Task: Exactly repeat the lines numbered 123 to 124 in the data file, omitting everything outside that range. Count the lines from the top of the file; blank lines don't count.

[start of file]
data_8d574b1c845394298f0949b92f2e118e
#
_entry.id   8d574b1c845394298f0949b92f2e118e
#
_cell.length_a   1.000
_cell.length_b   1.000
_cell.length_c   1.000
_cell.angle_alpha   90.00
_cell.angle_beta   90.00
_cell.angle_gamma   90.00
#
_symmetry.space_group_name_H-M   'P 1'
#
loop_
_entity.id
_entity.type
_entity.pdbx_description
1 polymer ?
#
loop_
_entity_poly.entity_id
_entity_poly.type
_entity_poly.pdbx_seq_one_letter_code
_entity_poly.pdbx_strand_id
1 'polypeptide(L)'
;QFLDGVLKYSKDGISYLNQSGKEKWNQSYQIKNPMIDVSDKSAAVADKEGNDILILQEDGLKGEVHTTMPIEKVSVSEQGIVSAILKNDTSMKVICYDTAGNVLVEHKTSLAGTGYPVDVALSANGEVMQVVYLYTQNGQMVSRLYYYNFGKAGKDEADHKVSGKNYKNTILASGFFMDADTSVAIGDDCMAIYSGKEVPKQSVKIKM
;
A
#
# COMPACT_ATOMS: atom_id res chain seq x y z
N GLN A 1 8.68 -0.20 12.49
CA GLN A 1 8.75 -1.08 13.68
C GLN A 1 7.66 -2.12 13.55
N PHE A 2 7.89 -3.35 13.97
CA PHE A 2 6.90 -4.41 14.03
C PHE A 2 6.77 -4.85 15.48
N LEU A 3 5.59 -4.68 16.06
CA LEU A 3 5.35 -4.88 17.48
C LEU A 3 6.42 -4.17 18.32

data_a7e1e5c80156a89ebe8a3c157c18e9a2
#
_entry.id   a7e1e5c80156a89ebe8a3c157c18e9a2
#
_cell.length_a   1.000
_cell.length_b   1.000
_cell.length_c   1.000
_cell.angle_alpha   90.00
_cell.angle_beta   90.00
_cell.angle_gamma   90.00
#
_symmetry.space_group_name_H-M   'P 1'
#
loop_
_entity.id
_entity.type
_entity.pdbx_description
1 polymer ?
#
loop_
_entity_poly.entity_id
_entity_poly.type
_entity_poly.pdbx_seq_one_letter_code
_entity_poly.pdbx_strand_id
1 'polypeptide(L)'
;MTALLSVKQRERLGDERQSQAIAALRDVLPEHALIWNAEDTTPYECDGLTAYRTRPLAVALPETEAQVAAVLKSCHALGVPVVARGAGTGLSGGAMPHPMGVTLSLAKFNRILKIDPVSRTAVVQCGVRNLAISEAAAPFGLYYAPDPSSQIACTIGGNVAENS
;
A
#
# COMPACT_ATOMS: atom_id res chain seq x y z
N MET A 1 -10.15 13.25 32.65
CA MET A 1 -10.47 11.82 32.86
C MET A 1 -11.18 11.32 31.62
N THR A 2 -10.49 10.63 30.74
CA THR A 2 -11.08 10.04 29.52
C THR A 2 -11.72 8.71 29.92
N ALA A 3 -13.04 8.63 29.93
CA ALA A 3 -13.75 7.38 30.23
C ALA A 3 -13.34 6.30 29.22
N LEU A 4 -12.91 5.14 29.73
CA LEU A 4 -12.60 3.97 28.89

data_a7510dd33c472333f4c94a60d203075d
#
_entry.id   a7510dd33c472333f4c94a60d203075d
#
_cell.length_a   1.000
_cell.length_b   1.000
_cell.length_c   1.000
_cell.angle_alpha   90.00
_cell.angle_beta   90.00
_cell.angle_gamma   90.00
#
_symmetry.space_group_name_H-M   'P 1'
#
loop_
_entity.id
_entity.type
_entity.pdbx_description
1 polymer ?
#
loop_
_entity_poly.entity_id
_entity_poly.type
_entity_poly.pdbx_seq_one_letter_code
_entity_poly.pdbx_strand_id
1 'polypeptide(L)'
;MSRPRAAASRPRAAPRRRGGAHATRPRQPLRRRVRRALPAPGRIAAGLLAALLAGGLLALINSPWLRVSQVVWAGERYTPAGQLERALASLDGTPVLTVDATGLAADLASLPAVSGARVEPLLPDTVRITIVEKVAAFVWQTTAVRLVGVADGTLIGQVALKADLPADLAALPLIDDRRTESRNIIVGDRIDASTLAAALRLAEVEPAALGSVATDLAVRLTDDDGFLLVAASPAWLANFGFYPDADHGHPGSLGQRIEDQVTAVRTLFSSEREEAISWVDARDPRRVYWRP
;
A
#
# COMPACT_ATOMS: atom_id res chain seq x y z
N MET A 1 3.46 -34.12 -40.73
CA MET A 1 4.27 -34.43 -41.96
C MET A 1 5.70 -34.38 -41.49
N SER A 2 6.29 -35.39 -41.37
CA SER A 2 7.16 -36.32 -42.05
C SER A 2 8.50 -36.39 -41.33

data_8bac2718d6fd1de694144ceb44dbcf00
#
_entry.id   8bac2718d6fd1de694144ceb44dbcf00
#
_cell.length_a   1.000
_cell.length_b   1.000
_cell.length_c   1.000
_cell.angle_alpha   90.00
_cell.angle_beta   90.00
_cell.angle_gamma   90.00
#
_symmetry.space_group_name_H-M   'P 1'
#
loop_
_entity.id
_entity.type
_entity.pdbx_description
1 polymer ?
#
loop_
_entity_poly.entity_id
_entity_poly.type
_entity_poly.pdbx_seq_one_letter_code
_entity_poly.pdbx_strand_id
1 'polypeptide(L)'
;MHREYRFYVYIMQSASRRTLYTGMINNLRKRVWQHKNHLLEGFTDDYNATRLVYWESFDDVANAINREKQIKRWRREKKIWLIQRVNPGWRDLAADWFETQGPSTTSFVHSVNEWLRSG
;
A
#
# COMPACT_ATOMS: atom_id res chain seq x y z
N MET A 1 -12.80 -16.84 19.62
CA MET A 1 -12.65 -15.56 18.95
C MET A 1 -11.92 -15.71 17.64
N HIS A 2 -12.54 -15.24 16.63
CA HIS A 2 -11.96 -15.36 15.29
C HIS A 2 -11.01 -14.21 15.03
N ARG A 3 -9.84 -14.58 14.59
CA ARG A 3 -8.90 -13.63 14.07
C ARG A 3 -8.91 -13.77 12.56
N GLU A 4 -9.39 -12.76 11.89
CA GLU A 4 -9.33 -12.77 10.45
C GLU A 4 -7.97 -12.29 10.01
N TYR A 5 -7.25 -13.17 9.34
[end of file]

_cell.length_c   1.000
_cell.angle_alpha   90.00